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This two-story brick dwelling was built circa 1865 for John B. Oliver (also known as Jean Baptiste Olivier) in standard upright gable front-and-wing configuration typical of the Greek Revival. The house has decorative influences of the Italianate Victorian: wide eaves supported by heavy double brackets, narrow 1/1 and 2/2 windows crowned by decorative arched window hoods, and a front bay window on the first floor, topped by decorative ironwork.

  • John B. Oliver House, west elevation, 2011
  • John B. Oliver House, north and west elevations, 2011
  • The John Oliver house as depicted on a May 1900 Sanborn-Perris fire insurance map. Brick buildings are depicted in pink. Note that East Street is named Oliver Street.

The preponderance of evidence in deed and property tax records for this lot indicates that the house at 324 East Street was built for John B. Oliver in approximately 1865. Lot 125 was sold by John E. Oliver to his father, John B. Oliver (1794-1875) in 1863; the taxable value of the lot appears to indicate no building on the lot before 1865, but in 1866, the taxable value of the lot had doubled while the value of adjacent lots remained unchanged.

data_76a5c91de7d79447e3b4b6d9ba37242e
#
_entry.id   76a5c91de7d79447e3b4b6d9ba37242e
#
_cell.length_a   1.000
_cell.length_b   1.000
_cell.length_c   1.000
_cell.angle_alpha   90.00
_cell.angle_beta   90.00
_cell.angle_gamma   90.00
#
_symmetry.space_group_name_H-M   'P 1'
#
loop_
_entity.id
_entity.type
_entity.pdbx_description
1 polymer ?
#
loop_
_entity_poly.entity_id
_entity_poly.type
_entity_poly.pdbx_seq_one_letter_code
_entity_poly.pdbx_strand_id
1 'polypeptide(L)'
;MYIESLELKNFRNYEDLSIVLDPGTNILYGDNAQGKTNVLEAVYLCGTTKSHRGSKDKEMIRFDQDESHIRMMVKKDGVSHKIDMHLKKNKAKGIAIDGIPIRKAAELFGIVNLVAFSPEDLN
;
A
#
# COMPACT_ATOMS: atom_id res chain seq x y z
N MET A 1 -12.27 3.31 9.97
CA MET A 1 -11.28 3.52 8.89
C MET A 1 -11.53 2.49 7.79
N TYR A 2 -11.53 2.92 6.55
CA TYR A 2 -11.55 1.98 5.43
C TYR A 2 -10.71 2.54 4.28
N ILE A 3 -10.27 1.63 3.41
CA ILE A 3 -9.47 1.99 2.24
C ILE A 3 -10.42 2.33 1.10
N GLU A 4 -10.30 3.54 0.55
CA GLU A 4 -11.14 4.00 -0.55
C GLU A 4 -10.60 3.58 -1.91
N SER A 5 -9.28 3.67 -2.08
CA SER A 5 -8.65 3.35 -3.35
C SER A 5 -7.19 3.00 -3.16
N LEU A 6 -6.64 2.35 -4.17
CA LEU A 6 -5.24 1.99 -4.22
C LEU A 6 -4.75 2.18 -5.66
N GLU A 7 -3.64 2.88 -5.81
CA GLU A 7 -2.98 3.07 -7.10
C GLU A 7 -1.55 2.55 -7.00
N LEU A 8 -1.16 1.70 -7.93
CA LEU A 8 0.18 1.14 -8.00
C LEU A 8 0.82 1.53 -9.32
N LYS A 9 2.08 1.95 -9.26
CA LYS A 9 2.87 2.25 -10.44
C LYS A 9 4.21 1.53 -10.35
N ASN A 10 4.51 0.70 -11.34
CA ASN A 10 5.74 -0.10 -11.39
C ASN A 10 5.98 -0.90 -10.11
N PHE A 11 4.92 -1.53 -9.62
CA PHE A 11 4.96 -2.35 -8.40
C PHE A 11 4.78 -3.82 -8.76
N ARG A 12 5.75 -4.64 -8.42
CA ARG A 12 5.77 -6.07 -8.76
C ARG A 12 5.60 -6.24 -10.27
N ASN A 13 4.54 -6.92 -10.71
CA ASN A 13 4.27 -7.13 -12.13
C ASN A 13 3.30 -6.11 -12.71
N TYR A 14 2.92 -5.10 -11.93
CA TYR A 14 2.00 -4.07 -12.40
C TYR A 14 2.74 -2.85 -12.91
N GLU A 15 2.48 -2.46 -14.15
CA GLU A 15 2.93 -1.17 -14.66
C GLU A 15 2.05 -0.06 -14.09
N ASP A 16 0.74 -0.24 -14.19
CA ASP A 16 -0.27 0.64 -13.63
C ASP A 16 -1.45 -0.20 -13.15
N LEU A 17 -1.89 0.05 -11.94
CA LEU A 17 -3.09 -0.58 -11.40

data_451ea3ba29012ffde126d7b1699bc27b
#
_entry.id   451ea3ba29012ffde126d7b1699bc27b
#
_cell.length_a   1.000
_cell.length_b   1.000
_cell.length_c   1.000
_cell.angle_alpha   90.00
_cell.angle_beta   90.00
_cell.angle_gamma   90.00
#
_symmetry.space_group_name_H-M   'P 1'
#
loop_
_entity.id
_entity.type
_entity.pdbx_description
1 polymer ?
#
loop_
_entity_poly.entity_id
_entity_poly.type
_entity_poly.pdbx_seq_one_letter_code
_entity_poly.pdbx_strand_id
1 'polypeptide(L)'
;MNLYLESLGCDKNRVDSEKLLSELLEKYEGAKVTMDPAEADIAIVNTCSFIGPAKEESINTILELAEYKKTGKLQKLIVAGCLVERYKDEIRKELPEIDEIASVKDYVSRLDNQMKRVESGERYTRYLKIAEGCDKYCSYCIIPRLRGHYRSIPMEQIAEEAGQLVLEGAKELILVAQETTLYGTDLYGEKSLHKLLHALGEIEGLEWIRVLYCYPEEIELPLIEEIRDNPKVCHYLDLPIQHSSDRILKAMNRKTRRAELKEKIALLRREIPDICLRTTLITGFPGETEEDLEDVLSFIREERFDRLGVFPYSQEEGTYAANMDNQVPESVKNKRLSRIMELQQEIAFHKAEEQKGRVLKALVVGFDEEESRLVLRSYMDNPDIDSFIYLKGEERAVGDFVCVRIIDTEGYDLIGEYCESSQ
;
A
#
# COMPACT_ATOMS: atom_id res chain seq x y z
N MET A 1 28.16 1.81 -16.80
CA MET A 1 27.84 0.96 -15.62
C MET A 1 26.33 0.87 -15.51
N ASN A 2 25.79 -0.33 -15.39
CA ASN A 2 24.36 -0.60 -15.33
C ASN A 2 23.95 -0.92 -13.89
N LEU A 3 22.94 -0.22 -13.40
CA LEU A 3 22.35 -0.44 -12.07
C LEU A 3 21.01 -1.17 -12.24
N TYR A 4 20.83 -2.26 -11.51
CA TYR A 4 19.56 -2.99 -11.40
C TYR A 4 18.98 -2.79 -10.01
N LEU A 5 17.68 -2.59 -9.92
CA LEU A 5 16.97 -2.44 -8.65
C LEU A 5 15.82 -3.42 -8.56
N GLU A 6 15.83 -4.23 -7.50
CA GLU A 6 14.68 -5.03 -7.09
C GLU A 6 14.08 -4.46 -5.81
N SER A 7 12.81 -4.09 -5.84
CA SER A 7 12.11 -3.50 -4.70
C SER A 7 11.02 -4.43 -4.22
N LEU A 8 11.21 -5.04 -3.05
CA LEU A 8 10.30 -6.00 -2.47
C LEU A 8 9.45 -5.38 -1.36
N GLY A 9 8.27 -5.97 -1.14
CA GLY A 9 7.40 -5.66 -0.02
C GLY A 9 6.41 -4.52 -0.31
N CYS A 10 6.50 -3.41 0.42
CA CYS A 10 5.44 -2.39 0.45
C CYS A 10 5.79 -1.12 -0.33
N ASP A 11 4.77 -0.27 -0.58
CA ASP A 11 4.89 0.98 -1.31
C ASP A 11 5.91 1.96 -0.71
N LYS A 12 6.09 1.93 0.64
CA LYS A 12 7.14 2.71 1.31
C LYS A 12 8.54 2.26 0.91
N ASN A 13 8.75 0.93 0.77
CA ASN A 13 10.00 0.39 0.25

John B. Oliver was born in France in 1794 with the name Jean Baptiste Olivier. He immigrated to the United States from France with his family aboard the ship La Leonarde and arrived in New York on August 29, 1828. The 1877 History of Oakland County documents him as one of only two veterans of the Napoleonic Wars living in Oakland County at that time. He was a cabinetmaker by trade. His obituary indicated that he had fought with Napoleon Bonaparte at Waterloo and was wounded in the battle. Before he died in Rochester in 1875, he requested that he be buried with his old sword and scabbard lying across his chest. According to the newspaper, his final wishes were granted.

Samuel Harris, an early resident of Rochester who relocated to Chicago after the Civil War, published his reminiscences of Rochester's pioneer days in the Rochester Era in 1909. Harris mentioned the Oliver house in his installment of November 8, 1909, as follows:

[begin quote]

John Oliver, the Frenchman, came to Rochester long ago. He claimed that he was in the French army under Napoleon, and always stuck to it that he was in the battle of Waterloo. As I remember, he had two sons and three daughters. I have lost track of them all. He built a house on the flat on the corner directly in front of Charley Cook's house and one square west of the Woolen Mills.